Tim K. Keyes, GE Capital Commercial Finance
If you have a credit card, you may be aware that information about you is used at the point of sale by someone who wants to loan you money. If you are in good credit standing (whatever that means) and can afford the new item, you get "approved"; otherwise, you get "denied" (too bad, so sad).
Sometimes, and often for no apparent reason, the clerk may ask you to surrender your card and then stare at you as you walk away nonplussed. Luckily, more often than not, you'll receive a bonus for having successfully managed the card (e.g., a discount on your desired purchase or a coupon for other purchases).
What, exactly, is going on here, and who's in charge, anyway? What personal information is being used? How?
You've probably guessed that a statistician or data miner is working somewhere behind the scenes, making mathematical guesses about your future payment behavior. You're right! The talents embodied by these people are a necessary ingredient to the effective management of the millions of credit applications and billions of purchase requests each year.
From a statistician's point of view, this application is extremely exciting and gratifying: Billions of dollars worth of credit decisions are made each year from the integration of statistical models into practical business solutions.\
The Federal Reserve Board estimated that credit cards in 1998 carried $550 billion of debt in the United States alone. In few other ways can a statistician or data miner have so much impact!
Let it be stated that you (the credit holder) are in charge (forgive the pun), so long as you manage your spending patterns. It helps to know what information about you is collected, managed, and used. Visit The Credit Report Site for general information.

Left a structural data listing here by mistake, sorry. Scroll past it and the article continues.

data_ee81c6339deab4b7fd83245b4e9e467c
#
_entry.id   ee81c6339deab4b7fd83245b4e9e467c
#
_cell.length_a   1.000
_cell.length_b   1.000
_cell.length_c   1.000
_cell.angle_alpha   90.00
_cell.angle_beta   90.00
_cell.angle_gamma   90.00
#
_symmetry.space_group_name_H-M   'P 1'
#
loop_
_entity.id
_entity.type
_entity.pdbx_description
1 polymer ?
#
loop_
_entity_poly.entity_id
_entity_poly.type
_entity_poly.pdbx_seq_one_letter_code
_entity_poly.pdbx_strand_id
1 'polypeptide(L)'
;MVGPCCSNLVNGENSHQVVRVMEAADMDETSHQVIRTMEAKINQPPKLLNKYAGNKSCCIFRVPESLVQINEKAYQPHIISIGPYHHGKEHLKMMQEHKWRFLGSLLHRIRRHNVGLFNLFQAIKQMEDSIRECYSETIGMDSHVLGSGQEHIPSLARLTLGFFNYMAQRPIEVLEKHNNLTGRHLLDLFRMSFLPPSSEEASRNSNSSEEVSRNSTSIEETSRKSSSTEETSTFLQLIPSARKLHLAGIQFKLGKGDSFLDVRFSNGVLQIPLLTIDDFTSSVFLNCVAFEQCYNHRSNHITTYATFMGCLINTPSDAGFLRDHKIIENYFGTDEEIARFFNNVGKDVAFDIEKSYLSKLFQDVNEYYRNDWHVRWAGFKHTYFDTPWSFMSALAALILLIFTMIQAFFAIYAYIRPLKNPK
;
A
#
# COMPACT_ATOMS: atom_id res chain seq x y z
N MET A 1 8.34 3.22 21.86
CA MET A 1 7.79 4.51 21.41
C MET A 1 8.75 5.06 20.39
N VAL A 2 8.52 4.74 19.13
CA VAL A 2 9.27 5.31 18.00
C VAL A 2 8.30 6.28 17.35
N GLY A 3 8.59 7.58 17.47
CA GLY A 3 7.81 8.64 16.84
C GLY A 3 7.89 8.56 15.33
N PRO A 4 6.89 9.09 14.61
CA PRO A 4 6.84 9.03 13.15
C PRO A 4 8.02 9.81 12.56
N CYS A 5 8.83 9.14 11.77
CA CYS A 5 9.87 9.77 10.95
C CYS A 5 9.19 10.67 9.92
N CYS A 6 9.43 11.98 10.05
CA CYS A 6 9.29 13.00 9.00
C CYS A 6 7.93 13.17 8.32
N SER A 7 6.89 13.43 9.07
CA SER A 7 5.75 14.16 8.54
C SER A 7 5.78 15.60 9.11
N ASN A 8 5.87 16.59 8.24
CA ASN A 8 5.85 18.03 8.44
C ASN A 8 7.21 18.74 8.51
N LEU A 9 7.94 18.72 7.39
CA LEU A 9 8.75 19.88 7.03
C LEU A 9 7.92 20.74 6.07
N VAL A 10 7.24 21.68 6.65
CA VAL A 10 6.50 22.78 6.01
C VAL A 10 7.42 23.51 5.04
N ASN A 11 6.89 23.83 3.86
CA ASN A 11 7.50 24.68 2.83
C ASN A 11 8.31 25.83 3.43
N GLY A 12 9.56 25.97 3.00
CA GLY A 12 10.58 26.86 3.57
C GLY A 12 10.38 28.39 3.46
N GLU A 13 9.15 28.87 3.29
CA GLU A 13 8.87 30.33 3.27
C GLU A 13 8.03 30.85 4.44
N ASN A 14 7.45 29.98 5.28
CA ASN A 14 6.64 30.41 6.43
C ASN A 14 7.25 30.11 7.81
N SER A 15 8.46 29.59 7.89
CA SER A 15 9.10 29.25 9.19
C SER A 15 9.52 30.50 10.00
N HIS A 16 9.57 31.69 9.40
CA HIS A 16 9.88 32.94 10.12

People who want to loan you money want to know as much about your financial habits as possible. Fortunately, it's impossible to quantify this exactly. (Wouldn't statistics be boring otherwise?) Nevertheless, credit grantors collect a wealth of information about you, and people like you, from various sources. This information is used only to manage their risk of extending credit.
When you apply for credit at a bank for a car, at a retailer for a credit card, etc., some basic personal information is requested. Your name, address, and income, for example, are required entries on a typical credit application at your local CompuGlobalHyperMegaNet store that sells software. The clerk may issue you a temporary "credit line" (i.e., the ability to charge up to some nominal amount, say $500). How did they arrive at that number? Why not $425 or $750?
Based on the store type and location and your application information, credit grantors will "score" you with a prediction of payment behavior (i.e., they associate these characteristics with a likelihood that you'll fail to make a payment). How?
Many thousands of individuals like you have applied for credit in the past at similar stores and demonstrated the ability, or inability, to pay off their accumulated purchases. This historical database represents a rich "model-building" data set for credit grantors to use in the construction of statistical models (for the interested reader, they're chiefly logistic regression models), which predict your likelihood of failure to pay.